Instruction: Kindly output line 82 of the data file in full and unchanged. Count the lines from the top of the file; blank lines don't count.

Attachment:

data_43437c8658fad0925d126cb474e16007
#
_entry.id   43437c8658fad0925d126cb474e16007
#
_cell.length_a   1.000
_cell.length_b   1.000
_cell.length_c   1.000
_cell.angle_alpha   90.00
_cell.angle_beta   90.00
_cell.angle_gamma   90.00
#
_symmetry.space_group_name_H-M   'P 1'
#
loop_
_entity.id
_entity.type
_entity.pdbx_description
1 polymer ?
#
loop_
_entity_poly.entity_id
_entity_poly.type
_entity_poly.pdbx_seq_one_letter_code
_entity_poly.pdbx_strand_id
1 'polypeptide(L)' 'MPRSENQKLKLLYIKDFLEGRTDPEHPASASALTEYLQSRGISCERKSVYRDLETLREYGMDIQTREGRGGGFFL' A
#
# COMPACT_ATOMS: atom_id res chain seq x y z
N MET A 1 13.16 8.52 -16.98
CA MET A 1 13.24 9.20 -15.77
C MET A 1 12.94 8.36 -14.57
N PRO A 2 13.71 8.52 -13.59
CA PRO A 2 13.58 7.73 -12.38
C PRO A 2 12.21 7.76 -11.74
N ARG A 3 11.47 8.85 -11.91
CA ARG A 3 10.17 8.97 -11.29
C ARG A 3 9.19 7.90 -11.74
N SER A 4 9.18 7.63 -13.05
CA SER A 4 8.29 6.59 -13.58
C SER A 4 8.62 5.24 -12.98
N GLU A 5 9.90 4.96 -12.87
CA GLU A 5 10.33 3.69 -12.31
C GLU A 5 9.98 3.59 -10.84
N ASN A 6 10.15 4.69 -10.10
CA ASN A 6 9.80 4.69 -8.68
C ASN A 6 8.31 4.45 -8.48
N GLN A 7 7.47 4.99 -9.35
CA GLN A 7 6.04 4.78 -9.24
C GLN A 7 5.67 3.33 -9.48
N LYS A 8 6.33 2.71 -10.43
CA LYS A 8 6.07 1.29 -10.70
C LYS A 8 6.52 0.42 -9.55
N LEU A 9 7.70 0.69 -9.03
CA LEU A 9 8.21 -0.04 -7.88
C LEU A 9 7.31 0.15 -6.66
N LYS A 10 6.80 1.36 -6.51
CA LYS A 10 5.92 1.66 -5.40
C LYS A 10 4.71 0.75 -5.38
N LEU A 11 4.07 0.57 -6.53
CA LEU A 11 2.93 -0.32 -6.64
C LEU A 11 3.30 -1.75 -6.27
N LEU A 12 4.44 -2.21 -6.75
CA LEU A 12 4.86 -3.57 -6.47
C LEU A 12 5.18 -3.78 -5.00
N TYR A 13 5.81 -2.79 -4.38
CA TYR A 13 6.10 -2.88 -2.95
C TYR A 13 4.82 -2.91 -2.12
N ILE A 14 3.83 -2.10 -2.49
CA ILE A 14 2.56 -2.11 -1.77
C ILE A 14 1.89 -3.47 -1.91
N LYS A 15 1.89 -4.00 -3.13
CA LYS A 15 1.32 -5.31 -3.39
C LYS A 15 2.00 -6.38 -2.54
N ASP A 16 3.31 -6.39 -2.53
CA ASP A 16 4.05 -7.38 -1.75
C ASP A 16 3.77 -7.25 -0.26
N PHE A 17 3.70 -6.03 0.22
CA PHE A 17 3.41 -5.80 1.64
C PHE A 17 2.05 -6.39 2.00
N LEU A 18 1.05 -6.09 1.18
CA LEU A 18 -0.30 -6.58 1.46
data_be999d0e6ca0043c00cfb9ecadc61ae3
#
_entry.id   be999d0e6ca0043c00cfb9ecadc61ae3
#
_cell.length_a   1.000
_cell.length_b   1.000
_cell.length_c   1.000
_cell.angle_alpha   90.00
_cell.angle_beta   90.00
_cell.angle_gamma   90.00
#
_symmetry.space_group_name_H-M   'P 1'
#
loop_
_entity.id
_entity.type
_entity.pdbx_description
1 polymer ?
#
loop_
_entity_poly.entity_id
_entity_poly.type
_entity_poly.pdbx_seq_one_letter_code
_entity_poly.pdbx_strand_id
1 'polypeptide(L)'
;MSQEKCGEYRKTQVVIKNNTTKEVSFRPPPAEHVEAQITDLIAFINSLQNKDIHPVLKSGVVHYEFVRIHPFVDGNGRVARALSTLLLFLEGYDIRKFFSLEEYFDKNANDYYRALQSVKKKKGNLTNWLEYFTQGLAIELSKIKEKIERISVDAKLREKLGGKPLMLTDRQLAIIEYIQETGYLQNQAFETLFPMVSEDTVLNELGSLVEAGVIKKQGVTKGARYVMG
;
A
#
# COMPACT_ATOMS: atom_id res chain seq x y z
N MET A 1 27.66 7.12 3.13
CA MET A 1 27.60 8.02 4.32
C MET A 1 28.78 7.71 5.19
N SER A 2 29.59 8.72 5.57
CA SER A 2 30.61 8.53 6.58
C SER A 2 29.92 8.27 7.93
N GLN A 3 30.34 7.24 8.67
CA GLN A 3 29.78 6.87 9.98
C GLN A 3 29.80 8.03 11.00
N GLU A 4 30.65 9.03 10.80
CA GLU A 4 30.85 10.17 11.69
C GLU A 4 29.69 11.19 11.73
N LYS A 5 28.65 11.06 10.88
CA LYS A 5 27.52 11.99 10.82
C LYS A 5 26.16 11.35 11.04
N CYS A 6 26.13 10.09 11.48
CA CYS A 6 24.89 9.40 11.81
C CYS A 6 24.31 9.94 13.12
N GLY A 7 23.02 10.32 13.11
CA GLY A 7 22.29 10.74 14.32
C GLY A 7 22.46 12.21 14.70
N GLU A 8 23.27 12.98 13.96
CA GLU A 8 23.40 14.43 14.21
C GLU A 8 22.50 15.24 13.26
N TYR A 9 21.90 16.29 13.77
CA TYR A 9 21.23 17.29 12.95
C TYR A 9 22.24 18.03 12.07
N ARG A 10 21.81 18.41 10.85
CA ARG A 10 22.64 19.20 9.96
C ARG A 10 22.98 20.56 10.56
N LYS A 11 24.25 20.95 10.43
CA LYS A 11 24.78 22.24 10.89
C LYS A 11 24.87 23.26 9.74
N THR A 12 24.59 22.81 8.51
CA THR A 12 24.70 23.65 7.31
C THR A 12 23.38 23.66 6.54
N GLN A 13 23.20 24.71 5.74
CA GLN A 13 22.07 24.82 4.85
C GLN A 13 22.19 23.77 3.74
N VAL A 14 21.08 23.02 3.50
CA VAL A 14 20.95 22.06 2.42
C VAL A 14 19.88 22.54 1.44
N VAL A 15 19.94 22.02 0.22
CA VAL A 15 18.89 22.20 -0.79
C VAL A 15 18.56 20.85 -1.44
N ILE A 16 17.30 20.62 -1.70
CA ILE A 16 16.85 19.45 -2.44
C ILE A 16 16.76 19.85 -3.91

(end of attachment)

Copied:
#